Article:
There is no doubt that when it comes to asylum seekers in Israel, there are many hateful people who spend much of their energy “taking care” of these people who have managed to defeat death. Much resources, time, manpower and taxpayer money has been channeled into dealing with less than 50,000 people who came to find asylum. In the beginning they gave them a one-way ticket to the Tel Aviv Central Bus Station. Then they gave them temporary visas without any social rights. After that they gave them names and nicknames and hate. After that came the prisons with the pretty-sounding names. And now, moments before Passover — the holiday of freedom — we’re giving them another present: forced deportation.

A few months ago, a young Sudanese girl with tears in her eyes asked me, “Why does everyone here have normal skin color and I don’t?” She won’t be here for very long. This is how it is. This is the true face of the state.

Moran Mekamel is the head of “Students for Refugees” at Ben-Gurion University, a human rights activist and a MA student in social work. This article was first published on +972′s Hebrew-language sister site, Local Call. Read it in Hebrew here.

13 responses to “Our elected officials boast about deporting genocide survivors”

  1. Eliana says:

    So this is how the children and grandchildren of the victims of the Holocaust behave when they get their turn to be on top and decide the fate of a minority they don’t like? Shame.

  2. Jello says:

    We’ll be happy to deport them to Canada or Britain if you want.

    90% of the illegal migrants are working age males. They came for the same reason that poor people try to get to Europe – in order to move to a country where they can make more money and send it back to their families. For the most part the biggest dangers these people faced was while they were trying to illegally enter Israel from Egypt. The Europeans may choose to believe their stories and are rich and stable enough to provide them with asylum. We will not. Were we to grant these people asylum then hundreds of thousands will follow. We are not going to play this game. Europe would be smart to follow suit.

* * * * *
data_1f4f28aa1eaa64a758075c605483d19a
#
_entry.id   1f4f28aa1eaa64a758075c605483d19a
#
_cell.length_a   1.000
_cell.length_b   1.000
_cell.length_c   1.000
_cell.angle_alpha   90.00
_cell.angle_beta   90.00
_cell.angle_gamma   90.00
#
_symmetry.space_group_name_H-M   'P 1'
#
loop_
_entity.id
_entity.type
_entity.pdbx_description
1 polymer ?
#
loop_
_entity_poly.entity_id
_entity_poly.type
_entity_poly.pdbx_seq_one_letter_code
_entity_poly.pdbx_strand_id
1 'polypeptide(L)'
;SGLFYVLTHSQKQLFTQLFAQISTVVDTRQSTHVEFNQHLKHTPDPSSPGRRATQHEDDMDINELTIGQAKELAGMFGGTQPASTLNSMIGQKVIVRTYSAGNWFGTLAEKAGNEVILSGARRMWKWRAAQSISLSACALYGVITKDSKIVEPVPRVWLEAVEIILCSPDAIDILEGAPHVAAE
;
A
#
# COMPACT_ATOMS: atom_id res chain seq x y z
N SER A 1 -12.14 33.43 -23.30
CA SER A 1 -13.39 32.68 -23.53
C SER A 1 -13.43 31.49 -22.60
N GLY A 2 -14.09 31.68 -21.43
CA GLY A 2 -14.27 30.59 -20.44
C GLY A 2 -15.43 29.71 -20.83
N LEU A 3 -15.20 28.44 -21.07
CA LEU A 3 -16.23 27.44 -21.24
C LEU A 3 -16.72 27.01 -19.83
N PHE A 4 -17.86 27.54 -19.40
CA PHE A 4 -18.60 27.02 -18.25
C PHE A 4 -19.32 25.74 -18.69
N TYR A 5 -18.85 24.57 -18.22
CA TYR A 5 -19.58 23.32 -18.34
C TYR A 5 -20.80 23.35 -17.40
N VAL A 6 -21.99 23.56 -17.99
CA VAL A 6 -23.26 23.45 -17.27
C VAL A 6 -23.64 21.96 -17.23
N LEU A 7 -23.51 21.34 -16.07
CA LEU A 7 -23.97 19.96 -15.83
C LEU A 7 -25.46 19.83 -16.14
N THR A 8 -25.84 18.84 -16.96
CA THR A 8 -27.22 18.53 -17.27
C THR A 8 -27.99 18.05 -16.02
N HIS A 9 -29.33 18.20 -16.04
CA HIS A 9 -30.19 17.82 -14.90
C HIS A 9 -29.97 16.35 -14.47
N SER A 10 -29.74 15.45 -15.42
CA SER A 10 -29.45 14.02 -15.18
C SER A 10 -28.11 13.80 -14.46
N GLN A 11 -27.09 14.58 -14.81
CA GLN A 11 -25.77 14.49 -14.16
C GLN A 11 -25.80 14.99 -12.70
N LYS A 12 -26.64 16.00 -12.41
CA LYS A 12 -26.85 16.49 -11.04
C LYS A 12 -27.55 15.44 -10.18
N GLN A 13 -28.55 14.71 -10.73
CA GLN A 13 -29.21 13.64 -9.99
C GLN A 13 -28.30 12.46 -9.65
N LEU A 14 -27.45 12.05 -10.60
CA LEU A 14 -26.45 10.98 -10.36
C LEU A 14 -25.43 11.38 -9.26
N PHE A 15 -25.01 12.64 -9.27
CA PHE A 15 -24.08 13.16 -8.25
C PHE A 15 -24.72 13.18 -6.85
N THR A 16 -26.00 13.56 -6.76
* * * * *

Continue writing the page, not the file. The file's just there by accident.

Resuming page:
You are welcome to move to their countries if you wish to help them. They are leaving. One way or another.

    • Eliana says:

      Because they threaten your precious racial purity. Nauseating.

    • Eliza says:

      Strange is it not how Israelis are doing the exact same thing to a group of people who are facing genocide, no one is listening to them…..just like no one listened to the Jews in pre war Germany but the irony is lost on you! Chosen people my ass….if there is a god them that god must be hanging his head in shame at the so called chosen people….shame on you all!

  3. Ellen L. says:

    Is someone actually moderating these comments? We can all disagree on policy, but calling someone an “ignorant cow” is not something worthy of publication.

  4. Eliana says:

    From a commenter, tj, on Haaretz: “Before your PM came out of the closet with his racism and his avowal of no Palestinian state, and before he broke the relationship agreement in a public and inglorious manner, the President was obligated to act as he did, because he only his wise suspicion and perceptions of the PM, nothing concrete, no evidence. Even with evidence of the PM’s duplicitous and deceitful behavior and display of values inconsistent with those this country hold, and the President’s call to “reassess the relationship”, some are condemning him but, that will not impede him for being more objective w/Israel. Today I read two shocking articles about Israel’s “values” that are supposed to be the reason for our “close” and “blind” relationship w/Israel and I want to vomit. One, that Israel holds the dead bodies of 19 Palestinian soldiers killed in the last military incursion, as bargaining chips, I guess, maybe for land swaps???? Two, that Israel has had 5 children die since January, in the day camps set up for children of refugees from Africa who are working there in your country. This has been going on for a long time, children dying in those centers, and, reportedly, the government is trying to make it so miserable for these refugees to get rid of them. They quote that the refugees are seen as “enemies”….more enemies???….and their children, as cancers. Why does Israel take in refugees?? To look good? Did Israel learn all of this from the Torah and the Rabbis? I don’t know but Israeli Jews are very different from American Jews. I’m going to send the President a link to both of these articles, in case he needs a push.”

    • Jello says:

      Haaretz in English is a newspaper for ignorant people looking for their does of daily Israel loathing.

      Israel holds the bodies of Palestinian terrorists to trade them in the future for prisoners or bodies. Israel does not take in refugees. These people are illegal work migrants. The US president was hostile to Israel long before Netanyahu won the last election.

  5. Joel says:

    A Sudani day worker stole my heirloom jewelry. I wish him the very worst, wherever he is.

    Piece of shit, really.

    • Brian says:

      Fascinating, coming from a guy who thinks it fine and dandy to steal Palestinian’s heirloom land. You want us to feel your pain. But not theirs. Fascinating and very revealing.

  6. Cheema Khaled says:

    The Hypocrisy is glaring and Everyone can see it. Meantime Jews in Britain are “Uncomfortable” and thinking of emigrating to Arizona.

    I wonder why so many Jews only see their own suffering down the centuries? And now they finally get a State of their own they behave in just the same abusive manner they complain about others having treated them?